At one point I heard the word droplul and, thinking it was powerfully emasculating, I used it to refer to each and every male I thought negatively about for any reason. My incredibly boring documentation professor was a droplul, the Frisian guy who lived upstairs from me was a droplul, my ex-boyfriend (blond and blue-eyed) was a droplul. You get the picture–everyone was a droplul.

You see, I unconsciously interpreted drop the English way, as in “to drop something” and lul the Dutch way, meaning “dick” or “cock”. So I thought I had a word that meant someone who couldn’t keep it up. Until I referred to a common acquaintance as a droplul in a conversation with my Antillian boyfriend. He was shocked that I would use such a racial slur.

At first I had no idea what he was talking about, but he kept insisting it was racist, until the coin finally dropped. I had interpreted drop to mean the English “to drop”, while in fact it was meant to be just plain Dutch . . . meaning licorice. So I had been calling every guy I didn’t like licorice dick!

I was mortified and explained to my boyfriend what my thought process had been, but I don’t think he believed me. Nevertheless, it’s the truth.

Dreamy

Snowdonia 8

Not the best quality image but it was the first that came to mind. I converted this from a slide from the 80s. This is on the path up to Mount Snowdon, in Wales. It was cloudy, incredibly windy and it was my first ever mountain. It definitely felt dreamy.

Police Killings, Militarization and the Absence of the NRA in Ferguson, Missouri

image: news.yahoo.com

image: news.yahoo.com

I was on an 18-day road trip with my family, visiting colleges for B and seeing friends and family where time permitted, having a blast, blissfully unaware of all but the biggest world news feeds on my phone. Then, toward the end, as I walked into a convenience store for my umpteenth Monster drink to help me stay awake during my stretch of the daily driving, my eye fell on a headline in a West Virginia newspaper. Something about tanks in the streets somewhere in America.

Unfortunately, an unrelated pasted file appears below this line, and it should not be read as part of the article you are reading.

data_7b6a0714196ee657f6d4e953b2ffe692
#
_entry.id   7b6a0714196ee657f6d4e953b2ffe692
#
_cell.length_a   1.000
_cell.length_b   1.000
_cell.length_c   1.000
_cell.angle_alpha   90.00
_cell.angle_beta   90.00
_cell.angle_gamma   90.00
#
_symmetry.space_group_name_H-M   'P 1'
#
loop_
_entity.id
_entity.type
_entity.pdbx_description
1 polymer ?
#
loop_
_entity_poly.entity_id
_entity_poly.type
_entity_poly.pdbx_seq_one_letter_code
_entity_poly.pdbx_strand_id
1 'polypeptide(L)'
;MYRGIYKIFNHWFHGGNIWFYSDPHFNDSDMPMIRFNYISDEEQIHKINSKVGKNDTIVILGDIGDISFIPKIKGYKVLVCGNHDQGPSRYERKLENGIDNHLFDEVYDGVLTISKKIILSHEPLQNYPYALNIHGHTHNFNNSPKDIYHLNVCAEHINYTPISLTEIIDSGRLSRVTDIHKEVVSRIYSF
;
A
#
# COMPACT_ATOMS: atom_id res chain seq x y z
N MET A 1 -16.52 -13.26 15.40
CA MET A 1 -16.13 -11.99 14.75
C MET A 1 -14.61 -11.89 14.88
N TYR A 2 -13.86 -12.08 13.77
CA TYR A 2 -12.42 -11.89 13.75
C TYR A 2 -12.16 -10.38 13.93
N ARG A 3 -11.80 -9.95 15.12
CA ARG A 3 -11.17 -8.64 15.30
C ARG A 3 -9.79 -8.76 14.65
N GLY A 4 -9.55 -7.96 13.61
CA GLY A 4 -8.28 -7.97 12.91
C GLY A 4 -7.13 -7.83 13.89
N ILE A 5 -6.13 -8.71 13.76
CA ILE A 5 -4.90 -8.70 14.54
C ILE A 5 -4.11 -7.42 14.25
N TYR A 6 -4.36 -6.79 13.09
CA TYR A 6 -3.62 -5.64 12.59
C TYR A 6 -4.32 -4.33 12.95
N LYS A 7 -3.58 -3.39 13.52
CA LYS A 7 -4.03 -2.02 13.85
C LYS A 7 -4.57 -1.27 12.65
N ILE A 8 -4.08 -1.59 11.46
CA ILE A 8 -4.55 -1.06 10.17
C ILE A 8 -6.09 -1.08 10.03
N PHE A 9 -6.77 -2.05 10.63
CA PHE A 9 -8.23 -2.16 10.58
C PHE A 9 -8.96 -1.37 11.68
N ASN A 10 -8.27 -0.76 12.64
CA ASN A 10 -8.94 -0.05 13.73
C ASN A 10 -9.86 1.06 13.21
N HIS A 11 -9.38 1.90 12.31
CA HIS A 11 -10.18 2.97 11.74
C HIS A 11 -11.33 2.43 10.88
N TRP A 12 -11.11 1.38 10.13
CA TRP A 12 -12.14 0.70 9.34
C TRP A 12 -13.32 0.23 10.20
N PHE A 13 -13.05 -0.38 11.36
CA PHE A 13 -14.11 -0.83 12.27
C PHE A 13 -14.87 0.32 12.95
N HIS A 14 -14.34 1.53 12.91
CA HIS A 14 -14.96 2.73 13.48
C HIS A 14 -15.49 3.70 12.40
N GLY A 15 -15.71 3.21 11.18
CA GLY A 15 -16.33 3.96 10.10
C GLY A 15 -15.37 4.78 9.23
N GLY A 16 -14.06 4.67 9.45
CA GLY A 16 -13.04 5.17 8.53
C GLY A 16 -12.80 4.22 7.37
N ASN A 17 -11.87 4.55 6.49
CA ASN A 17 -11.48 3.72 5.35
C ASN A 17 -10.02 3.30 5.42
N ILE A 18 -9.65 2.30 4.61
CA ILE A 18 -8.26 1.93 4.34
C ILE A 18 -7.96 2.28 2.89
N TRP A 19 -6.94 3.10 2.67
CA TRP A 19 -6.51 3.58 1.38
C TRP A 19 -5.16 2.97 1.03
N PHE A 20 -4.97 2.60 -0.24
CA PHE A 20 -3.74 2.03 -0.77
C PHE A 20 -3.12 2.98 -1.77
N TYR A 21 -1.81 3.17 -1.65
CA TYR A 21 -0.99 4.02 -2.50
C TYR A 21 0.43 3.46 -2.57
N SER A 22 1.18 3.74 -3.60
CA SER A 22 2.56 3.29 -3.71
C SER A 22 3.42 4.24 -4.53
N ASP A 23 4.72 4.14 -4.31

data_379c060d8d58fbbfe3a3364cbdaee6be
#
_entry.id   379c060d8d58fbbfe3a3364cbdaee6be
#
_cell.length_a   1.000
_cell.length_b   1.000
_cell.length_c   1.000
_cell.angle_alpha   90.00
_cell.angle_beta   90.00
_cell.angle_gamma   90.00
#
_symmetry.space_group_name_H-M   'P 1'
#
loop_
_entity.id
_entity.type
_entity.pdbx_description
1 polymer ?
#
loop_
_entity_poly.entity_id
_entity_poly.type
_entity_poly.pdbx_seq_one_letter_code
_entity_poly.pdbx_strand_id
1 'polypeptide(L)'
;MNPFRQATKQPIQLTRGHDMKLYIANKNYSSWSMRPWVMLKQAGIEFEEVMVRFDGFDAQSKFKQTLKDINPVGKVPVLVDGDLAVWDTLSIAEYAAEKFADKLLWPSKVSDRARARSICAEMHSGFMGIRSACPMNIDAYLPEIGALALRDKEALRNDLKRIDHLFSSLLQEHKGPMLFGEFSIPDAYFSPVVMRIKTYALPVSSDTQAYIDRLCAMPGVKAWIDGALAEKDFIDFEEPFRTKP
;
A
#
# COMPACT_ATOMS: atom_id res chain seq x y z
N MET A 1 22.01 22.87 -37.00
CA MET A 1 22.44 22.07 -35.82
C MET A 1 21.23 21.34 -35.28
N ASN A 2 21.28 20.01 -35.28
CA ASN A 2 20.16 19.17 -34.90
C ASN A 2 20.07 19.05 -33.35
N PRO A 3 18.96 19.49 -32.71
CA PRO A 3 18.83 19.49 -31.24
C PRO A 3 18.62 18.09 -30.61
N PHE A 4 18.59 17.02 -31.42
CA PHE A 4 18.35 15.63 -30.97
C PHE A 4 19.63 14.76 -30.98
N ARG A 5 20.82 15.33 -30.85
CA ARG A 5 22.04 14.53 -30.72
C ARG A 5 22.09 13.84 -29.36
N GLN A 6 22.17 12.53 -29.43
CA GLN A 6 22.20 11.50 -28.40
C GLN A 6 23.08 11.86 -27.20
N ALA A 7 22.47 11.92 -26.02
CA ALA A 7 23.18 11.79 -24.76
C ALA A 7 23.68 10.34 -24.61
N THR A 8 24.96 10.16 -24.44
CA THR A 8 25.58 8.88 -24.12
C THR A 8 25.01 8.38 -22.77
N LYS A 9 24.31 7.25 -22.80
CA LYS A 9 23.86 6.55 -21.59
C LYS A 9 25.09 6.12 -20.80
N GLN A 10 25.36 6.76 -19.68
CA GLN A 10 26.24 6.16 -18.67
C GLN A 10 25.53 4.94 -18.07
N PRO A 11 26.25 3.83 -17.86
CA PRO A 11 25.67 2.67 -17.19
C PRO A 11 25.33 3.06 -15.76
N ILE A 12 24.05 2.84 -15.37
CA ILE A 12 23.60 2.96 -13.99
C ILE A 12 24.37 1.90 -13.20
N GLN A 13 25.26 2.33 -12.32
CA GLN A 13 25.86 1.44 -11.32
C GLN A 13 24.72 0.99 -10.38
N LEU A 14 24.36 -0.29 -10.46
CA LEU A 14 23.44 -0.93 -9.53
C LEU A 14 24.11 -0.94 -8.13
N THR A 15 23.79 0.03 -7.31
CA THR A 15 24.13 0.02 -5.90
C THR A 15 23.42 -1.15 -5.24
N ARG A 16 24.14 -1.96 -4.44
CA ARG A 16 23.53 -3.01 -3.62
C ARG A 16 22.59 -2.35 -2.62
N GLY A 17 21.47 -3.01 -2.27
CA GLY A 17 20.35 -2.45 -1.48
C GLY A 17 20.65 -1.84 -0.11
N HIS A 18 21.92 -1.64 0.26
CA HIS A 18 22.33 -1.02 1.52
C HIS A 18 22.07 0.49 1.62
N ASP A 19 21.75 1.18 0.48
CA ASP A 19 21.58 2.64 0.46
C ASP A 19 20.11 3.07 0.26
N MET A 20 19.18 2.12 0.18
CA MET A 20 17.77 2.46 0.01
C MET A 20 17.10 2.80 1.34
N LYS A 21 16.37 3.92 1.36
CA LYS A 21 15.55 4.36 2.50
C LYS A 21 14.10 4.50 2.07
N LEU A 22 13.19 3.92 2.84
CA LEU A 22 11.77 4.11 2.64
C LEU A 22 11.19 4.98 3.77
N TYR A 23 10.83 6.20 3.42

What the hell?

I bought the paper and that’s how I learned about what was going on in Ferguson, Missouri. About Michael Brown, an unarmed African-American teenager who was shot by a white police officer and about the demonstrations against police violence which were then met with police in tanks and army gear aiming military grade weapons at the citizens of the town.

Yesterday I reblogged a post by Ipledgeafallegiance about the situation.

Though I’m beating a dead horse, because everything has been said about it that could possibly be said, I’ve just got to put in my two cents.

We’ve all heard the following three statements over and over again, not just in this case: